The first thing to say about it is it’s huge and heavy. When The Observer handled the magazine clumsily the other day, we thought the cover came right off the glue of the binding. It turns out, the cover was designed to come off the binding so it could be opened flat to better enjoy the photo spreads. Either way, be careful with it. For it cannot be contained.
Beyond that, there’s a Velvet Underground & Nico-ish cover: a green butterfly sticker pasted over a woman’s crotch that, when “peeled slowly,” reveals a butterfly tattoo over the woman’s labia. It’s a piece by Damien Hirst photographed by Hedi Slimane.
The table of contents is spread over two pages. The list of contributors is presented as a series of courtroom sketches. The jury, for instance, is comprised of Shala Monroque, Vanessa Traina, Tina Brown, Juergen Teller, Christian Boltanski, Jeff Koons, Mike Meire and Larry Gagosian (court room officer Mr. Hirst presides over them). A motley crew, indeed.
Contributing editors include Peter Brant II, Tavi Gevinson and Barbara Bush. Neville Wakefield and Marina Abramovic are among the contributors. There is an alternate cover by Richard Prince that is a sketch of a tattoo that depicts the face of the Kool-Aid man.
Other features include E-mails from the Edge, a series of correspondence between Derek Blasberg and anonymous friends. Sample text (sic throughout): “see you there homo,…cock licker, asss eater…my role model.”
Many of the features take on the structure of a Q & A. Becky Poostchi interviews Boo Ritson. There is a short blurb introducing the interview:
Boo Ritson paints people. Literally. In a wry take on the artistic process, she daubs their bodies and clothes in paint, then photographs them. Her latest victims are models in new-season Jil Sander—the fashion purist’s choice. Postmodern or what?
Fredric Jameson defines postmodernism as an ideology, in the Lacanian sense, “the representation of the subject’s Imaginary relationship to his or her Real conditions of existence,” wherein “Imaginary” is a fundamental narcisissm in which a subject, forever captivated by his image in the mirror, forms a conception of himself along with his ideal object of desire; the Real is not reality but rather the psychical “object of anxiety par excellence.” Postmodernism, Jameson said, was characterized by “skepticism toward metanarratives” as a “mode of experience.”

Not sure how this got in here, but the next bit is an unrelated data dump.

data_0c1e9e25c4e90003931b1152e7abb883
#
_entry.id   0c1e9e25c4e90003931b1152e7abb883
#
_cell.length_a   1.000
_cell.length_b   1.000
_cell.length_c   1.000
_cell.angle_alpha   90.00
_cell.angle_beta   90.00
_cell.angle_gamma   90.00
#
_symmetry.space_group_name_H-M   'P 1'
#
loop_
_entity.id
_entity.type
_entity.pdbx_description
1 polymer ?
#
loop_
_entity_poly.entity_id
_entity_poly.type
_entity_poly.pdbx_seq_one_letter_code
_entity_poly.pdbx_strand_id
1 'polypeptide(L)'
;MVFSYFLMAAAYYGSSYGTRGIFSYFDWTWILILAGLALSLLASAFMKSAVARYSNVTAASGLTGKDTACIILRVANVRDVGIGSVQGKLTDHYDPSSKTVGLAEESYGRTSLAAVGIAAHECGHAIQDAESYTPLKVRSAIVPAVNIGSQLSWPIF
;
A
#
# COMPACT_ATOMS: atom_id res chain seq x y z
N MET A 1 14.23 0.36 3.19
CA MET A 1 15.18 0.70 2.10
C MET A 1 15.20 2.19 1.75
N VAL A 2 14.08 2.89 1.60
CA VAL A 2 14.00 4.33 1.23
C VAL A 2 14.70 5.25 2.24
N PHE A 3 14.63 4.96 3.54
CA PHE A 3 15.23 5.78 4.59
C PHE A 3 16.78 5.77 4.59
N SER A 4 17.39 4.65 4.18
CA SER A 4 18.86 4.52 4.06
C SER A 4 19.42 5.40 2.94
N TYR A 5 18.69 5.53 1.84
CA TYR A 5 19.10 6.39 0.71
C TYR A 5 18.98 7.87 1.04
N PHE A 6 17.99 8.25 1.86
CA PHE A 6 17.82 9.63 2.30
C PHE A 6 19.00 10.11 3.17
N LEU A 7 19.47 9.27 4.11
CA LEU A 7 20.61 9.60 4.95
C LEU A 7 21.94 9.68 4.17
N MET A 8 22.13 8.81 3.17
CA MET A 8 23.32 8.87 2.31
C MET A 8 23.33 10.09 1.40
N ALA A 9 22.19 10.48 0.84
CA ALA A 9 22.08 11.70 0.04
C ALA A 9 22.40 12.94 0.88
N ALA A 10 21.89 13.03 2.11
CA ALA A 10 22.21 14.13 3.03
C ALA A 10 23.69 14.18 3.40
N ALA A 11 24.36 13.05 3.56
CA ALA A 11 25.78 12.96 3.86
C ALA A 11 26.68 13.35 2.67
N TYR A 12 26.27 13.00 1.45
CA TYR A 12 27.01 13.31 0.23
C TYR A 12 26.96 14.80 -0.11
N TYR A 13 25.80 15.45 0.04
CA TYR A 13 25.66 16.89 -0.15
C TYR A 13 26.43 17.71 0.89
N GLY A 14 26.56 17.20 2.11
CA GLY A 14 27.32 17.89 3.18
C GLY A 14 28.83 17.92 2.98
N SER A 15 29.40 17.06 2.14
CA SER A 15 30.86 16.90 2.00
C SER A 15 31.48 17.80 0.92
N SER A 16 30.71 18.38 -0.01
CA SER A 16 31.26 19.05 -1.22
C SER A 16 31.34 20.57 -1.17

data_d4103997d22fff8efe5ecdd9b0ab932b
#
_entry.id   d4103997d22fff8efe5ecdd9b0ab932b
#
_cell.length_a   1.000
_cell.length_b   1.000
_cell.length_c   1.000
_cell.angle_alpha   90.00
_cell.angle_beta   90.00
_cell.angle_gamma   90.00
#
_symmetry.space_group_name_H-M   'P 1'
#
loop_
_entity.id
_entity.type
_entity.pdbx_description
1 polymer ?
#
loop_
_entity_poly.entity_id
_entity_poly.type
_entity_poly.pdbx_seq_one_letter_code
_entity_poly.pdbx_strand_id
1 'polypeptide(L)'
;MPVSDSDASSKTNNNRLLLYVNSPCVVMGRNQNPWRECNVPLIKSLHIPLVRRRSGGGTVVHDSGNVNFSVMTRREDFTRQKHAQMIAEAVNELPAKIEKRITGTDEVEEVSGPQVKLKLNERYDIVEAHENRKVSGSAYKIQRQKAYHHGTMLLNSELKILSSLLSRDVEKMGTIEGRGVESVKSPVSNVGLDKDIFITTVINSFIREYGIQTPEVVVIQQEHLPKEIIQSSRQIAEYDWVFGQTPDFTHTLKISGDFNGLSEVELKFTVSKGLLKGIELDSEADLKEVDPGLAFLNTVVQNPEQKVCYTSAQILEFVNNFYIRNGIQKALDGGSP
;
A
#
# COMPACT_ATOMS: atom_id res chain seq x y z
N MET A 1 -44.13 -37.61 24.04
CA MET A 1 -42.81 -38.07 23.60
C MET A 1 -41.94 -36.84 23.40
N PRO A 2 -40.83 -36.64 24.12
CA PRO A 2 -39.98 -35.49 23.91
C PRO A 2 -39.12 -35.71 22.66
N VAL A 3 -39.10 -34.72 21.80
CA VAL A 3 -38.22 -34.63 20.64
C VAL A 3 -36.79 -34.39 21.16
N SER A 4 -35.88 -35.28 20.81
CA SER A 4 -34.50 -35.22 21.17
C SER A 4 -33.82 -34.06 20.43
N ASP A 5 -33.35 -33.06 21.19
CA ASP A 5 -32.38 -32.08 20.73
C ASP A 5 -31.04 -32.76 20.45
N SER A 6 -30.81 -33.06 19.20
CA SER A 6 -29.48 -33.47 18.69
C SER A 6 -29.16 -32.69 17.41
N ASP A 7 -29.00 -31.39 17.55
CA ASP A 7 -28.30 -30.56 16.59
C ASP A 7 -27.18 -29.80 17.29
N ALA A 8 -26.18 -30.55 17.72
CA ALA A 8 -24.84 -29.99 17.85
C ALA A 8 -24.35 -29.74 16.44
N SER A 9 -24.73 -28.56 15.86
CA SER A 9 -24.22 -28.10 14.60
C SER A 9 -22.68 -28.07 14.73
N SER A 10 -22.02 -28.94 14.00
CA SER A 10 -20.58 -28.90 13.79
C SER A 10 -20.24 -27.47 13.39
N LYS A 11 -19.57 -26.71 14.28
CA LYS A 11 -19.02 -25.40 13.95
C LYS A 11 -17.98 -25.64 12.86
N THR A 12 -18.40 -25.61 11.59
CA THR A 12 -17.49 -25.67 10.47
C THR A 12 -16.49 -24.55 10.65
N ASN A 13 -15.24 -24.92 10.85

So: maybe Ms. Poostchi! Maybe Boo Ritson is postmodern.
Anyway, there is an essay on contemporary Russian art—this being the official magazine of Ms. Zhukova’s Garage Center of Contemporary Culture in Moscow—a think-piece on how people should “embrace failure as a friend,” and the kind of inexplicable inclusion of the short story “Skin” by Roald Dahl, which fits into some of the magazine’s major themes (namely the body-as-canvas narrative projected by the cover), but is also available in several major collections and has been for years.
Beyond that: Ms. Zuhkova interviews Tina Brown. Here’s a gem from that conversation.
DZ: Why do you think we keep having so many political scandals?
TB: You mean political lynchings? I have a theory that men are losing altitude at tremendous speed, and that they are so insecure that they are acting out with sexual antics all the time.
The magazine, however, has a pleasant look. The Observer suggests you follow the narrative of photographs about Matthew Day Jackson’s piece Sweet and Sour Golem (sweet & savory), in which the artist created two sculptures made entirely of food that look like people. Garage interviews him “about immortality.” Images of the sculptures’ slow decay from the rotting food are interspersed every now and then among the magazine’s nearly 300 pages.